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Question of the Day
BIRMINGHAM, Ala. — An Alabama judge signed an order Thursday declaring Natalee Holloway dead, more than six years after the American teenager vanished on the Caribbean island of Aruba during a high school graduation trip.
Dave Holloway told the judge in September he believed his daughter had died and he wanted to stop payments on her medical insurance and use her $2,000 college fund to help her younger brother. Thursday’s hearing was scheduled long before a suspect questioned in Holloway’s disappearance, Dutchman Joran van der Sloot, pleaded guilty Wednesday in Peru to the 2010 murder of a woman in Lima.
Natalee Holloway disappeared in Aruba on May 30, 2005. The 18-year-old was last seen leaving a bar early that morning with van der Sloot. Her body was never found and the ensuing searches for the young woman garnered intense media scrutiny and worldwide attention.
King acted on a petition by the father to have the missing 18-year-old declared dead.
The teen’s mother originally objected, but her lawyer, Charlie DeBardeleben, said she subsequently changed her mind once she understood her husband’s intentions.
Natalee Holloway’s parents were divorced in 1993 and Beth Holloway sat in the back row of the courtroom, mostly staring at her hands in her lap during the hearing Thursday afternoon. She declined comment, but her attorney signaled it was a tough moment for her to see a judge sign an order declaring her daughter dead.
“She’s ready to move on from this,” DeBardeleben added.
“Despite all that no evidence has been found Natalee Holloway is alive,” he told the judge, noting that exhaustive searches, blanket international media coverage and even the offer of rewards had turned up nothing new.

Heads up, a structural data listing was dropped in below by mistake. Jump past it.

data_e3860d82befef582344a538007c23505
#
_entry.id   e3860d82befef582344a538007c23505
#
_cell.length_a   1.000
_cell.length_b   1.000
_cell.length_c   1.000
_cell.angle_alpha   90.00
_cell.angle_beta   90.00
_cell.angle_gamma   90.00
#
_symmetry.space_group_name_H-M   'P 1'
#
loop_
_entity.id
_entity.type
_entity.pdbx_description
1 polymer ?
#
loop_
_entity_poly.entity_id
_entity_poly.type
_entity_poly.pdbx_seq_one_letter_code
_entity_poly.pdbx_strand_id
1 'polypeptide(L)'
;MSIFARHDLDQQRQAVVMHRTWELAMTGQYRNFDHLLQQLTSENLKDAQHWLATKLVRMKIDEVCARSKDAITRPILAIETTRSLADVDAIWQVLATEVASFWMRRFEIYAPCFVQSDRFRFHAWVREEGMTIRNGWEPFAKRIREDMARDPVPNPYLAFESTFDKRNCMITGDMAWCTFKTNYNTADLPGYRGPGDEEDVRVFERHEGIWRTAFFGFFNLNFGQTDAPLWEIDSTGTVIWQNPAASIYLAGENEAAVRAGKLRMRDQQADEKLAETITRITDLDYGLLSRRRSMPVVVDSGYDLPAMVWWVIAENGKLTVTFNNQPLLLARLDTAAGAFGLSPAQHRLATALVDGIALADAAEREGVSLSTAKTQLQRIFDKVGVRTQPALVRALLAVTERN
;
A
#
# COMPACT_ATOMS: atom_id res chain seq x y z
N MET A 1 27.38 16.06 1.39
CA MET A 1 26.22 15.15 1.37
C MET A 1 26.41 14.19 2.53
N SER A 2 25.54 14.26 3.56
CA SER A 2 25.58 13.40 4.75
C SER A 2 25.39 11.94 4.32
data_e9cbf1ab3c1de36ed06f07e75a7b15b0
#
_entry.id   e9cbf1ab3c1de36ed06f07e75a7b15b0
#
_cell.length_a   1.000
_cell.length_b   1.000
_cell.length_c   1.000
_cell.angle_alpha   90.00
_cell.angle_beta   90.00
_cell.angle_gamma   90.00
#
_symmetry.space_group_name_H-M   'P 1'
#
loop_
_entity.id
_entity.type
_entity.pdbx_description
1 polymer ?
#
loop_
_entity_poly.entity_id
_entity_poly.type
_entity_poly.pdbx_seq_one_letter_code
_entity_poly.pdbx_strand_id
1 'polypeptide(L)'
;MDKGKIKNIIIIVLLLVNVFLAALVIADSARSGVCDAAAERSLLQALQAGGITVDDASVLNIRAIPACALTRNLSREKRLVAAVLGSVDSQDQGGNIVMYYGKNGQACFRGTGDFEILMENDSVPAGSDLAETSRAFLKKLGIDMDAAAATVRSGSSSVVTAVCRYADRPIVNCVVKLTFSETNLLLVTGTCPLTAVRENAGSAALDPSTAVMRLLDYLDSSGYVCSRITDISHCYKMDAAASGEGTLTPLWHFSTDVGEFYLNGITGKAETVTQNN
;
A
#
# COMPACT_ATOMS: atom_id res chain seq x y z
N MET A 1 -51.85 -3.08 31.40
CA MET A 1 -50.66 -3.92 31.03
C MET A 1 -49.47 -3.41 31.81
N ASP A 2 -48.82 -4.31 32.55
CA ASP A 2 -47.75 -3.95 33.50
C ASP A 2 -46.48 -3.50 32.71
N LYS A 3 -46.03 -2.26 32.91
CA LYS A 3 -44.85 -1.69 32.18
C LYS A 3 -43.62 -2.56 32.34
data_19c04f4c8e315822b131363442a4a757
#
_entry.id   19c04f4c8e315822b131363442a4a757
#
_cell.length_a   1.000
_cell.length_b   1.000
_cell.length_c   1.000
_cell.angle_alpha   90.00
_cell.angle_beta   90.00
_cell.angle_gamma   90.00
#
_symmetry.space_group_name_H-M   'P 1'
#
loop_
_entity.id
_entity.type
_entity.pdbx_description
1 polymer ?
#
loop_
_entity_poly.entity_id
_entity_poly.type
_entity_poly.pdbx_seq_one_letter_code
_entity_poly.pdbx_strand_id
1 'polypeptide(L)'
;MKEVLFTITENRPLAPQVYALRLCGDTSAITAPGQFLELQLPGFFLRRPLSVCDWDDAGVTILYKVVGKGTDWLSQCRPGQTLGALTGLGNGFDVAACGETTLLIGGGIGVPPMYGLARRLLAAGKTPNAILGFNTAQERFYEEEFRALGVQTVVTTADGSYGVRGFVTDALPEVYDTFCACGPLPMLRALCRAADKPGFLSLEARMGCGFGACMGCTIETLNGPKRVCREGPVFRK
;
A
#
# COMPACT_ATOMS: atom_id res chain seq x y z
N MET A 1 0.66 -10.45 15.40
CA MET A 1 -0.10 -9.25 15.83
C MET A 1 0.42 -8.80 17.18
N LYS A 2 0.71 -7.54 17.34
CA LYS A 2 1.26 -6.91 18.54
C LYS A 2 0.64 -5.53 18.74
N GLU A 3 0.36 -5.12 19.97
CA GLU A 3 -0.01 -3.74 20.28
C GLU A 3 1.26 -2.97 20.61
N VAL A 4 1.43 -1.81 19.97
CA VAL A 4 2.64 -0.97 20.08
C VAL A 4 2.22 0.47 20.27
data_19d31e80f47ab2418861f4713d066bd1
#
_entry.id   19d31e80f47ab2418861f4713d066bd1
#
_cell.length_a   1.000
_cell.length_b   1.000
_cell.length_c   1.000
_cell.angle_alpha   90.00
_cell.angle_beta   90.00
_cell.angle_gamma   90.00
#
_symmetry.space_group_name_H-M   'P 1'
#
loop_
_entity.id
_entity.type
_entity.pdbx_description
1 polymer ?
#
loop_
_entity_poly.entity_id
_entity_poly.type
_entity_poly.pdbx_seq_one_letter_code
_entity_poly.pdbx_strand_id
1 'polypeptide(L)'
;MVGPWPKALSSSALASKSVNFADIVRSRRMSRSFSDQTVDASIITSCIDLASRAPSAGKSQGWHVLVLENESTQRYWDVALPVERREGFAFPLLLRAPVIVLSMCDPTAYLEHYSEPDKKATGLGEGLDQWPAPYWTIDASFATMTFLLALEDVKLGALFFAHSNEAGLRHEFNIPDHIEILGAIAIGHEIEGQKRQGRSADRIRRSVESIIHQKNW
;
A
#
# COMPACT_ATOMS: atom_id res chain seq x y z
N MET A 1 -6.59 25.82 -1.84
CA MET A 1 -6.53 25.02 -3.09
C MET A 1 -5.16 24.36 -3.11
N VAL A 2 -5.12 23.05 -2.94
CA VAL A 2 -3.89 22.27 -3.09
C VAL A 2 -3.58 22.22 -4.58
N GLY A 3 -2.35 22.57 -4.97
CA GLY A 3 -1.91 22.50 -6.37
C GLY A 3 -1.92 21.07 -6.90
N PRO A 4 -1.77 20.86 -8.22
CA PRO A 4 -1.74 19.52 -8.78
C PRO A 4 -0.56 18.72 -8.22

King had ruled in September that Dave Holloway had met the legal presumption of death for his daughter and it was up to someone to prove she didn’t die on a high school graduation trip. He had set the hearing now to allow some months for anyone to come forward.
Dave Holloway said he had expected to hear the judge would declare his daughter dead because he had no doubt about that.
“We’ve been dealing with her death for the last six and a half years,” he said.
He added that the judge’s order closes one chapter in a long story, but added: “We’ve still got a long way to go to get justice.
Authorities have long worked from the assumption that the young woman was dead in Aruba, where the case was officially classified as a homicide investigation.
That investigation remains open, though there has been no recent activity, said Solicitor General Taco Stein, an official with the prosecutor’s office on the Dutch Caribbean island.
“The team that was acting in that investigation still is functioning as a team and they get together whenever there is information or things are needed in the case or a new tip arrives,” Stein said in a phone interview Thursday.
In Peru, Van der Sloot, 24, pleaded guilty this week to the murder of a 21-year-old woman he met at a Lima casino. Stephany Flores was killed five years to the day after Natalee Holloway, an 18-year-old from the wealthy Birmingham suburb of Mountain Brook, disappeared.
Shortly after Flores’ death on May 30, 2010, van der Sloot told police he killed the woman in Peru in a fit of rage after she discovered on his laptop his connection to the disappearance of Holloway. Police forensic experts disputed the claim.
Dave Holloway said he hopes van der Sloot, who is awaiting sentencing, gets a 30-year prison term sought by Peruvian prosecutors.
“Everybody knows his personality. I believe he is beyond rehabilitation,” Holloway said.
Attorneys said both parents expressed hope that van der Sloot’s next stop is Birmingham, where he faces federal charges accusing him of extorting $25,000 from Beth Holloway to reveal the location of her daughter’s body. Prosecutors said the money was paid, but nothing was disclosed about the missing woman’s whereabouts.
“I expect to see him in Birmingham,” Dave Holloway said Thursday.
By Andrew P. Napolitano
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